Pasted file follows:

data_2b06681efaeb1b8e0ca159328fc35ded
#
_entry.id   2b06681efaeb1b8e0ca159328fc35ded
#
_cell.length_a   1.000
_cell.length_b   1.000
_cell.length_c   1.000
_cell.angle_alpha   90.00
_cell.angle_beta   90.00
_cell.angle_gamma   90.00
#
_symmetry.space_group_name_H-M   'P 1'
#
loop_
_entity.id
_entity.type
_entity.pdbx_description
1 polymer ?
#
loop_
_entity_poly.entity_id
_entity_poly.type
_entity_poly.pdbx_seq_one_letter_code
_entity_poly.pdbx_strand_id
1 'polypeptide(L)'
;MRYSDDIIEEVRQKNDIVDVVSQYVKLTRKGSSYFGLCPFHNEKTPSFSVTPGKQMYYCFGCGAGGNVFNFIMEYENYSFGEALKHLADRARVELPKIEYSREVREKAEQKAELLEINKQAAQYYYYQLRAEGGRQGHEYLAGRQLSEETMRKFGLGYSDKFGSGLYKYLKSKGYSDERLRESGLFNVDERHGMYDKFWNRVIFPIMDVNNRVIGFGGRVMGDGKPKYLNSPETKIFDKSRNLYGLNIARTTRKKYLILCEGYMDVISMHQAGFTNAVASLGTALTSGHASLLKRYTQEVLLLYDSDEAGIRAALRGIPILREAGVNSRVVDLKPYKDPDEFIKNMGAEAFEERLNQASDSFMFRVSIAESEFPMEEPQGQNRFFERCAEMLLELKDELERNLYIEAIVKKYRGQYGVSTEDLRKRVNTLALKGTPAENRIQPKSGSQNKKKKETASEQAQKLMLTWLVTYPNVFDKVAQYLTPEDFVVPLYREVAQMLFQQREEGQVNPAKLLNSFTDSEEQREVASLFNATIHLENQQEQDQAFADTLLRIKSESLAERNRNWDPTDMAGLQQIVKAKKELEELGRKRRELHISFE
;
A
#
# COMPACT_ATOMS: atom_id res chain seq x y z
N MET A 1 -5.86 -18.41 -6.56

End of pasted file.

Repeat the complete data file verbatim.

data_2b06681efaeb1b8e0ca159328fc35ded
#
_entry.id   2b06681efaeb1b8e0ca159328fc35ded
#
_cell.length_a   1.000
_cell.length_b   1.000
_cell.length_c   1.000
_cell.angle_alpha   90.00
_cell.angle_beta   90.00
_cell.angle_gamma   90.00
#
_symmetry.space_group_name_H-M   'P 1'
#
loop_
_entity.id
_entity.type
_entity.pdbx_description
1 polymer ?
#
loop_
_entity_poly.entity_id
_entity_poly.type
_entity_poly.pdbx_seq_one_letter_code
_entity_poly.pdbx_strand_id
1 'polypeptide(L)'
;MRYSDDIIEEVRQKNDIVDVVSQYVKLTRKGSSYFGLCPFHNEKTPSFSVTPGKQMYYCFGCGAGGNVFNFIMEYENYSFGEALKHLADRARVELPKIEYSREVREKAEQKAELLEINKQAAQYYYYQLRAEGGRQGHEYLAGRQLSEETMRKFGLGYSDKFGSGLYKYLKSKGYSDERLRESGLFNVDERHGMYDKFWNRVIFPIMDVNNRVIGFGGRVMGDGKPKYLNSPETKIFDKSRNLYGLNIARTTRKKYLILCEGYMDVISMHQAGFTNAVASLGTALTSGHASLLKRYTQEVLLLYDSDEAGIRAALRGIPILREAGVNSRVVDLKPYKDPDEFIKNMGAEAFEERLNQASDSFMFRVSIAESEFPMEEPQGQNRFFERCAEMLLELKDELERNLYIEAIVKKYRGQYGVSTEDLRKRVNTLALKGTPAENRIQPKSGSQNKKKKETASEQAQKLMLTWLVTYPNVFDKVAQYLTPEDFVVPLYREVAQMLFQQREEGQVNPAKLLNSFTDSEEQREVASLFNATIHLENQQEQDQAFADTLLRIKSESLAERNRNWDPTDMAGLQQIVKAKKELEELGRKRRELHISFE
;
A
#
# COMPACT_ATOMS: atom_id res chain seq x y z
N MET A 1 -5.86 -18.41 -6.56